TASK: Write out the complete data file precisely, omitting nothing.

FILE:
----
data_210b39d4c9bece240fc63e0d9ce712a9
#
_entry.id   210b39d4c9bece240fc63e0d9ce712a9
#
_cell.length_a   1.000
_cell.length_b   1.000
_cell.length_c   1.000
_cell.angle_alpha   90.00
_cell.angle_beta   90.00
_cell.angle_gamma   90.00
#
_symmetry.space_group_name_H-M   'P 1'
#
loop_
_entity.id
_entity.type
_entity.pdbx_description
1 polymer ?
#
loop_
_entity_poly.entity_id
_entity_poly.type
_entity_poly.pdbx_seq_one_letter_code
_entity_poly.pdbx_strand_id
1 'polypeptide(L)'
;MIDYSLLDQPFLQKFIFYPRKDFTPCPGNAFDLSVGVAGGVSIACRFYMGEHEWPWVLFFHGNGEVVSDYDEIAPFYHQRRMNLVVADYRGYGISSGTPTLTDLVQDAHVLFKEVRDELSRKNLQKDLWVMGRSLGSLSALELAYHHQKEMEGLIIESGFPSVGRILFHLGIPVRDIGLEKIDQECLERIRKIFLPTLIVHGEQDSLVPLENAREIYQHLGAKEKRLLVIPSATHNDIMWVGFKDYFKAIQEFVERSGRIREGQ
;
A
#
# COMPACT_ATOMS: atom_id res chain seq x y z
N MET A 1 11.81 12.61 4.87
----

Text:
data_210b39d4c9bece240fc63e0d9ce712a9
#
_entry.id   210b39d4c9bece240fc63e0d9ce712a9
#
_cell.length_a   1.000
_cell.length_b   1.000
_cell.length_c   1.000
_cell.angle_alpha   90.00
_cell.angle_beta   90.00
_cell.angle_gamma   90.00
#
_symmetry.space_group_name_H-M   'P 1'
#
loop_
_entity.id
_entity.type
_entity.pdbx_description
1 polymer ?
#
loop_
_entity_poly.entity_id
_entity_poly.type
_entity_poly.pdbx_seq_one_letter_code
_entity_poly.pdbx_strand_id
1 'polypeptide(L)'
;MIDYSLLDQPFLQKFIFYPRKDFTPCPGNAFDLSVGVAGGVSIACRFYMGEHEWPWVLFFHGNGEVVSDYDEIAPFYHQRRMNLVVADYRGYGISSGTPTLTDLVQDAHVLFKEVRDELSRKNLQKDLWVMGRSLGSLSALELAYHHQKEMEGLIIESGFPSVGRILFHLGIPVRDIGLEKIDQECLERIRKIFLPTLIVHGEQDSLVPLENAREIYQHLGAKEKRLLVIPSATHNDIMWVGFKDYFKAIQEFVERSGRIREGQ
;
A
#
# COMPACT_ATOMS: atom_id res chain seq x y z
N MET A 1 11.81 12.61 4.87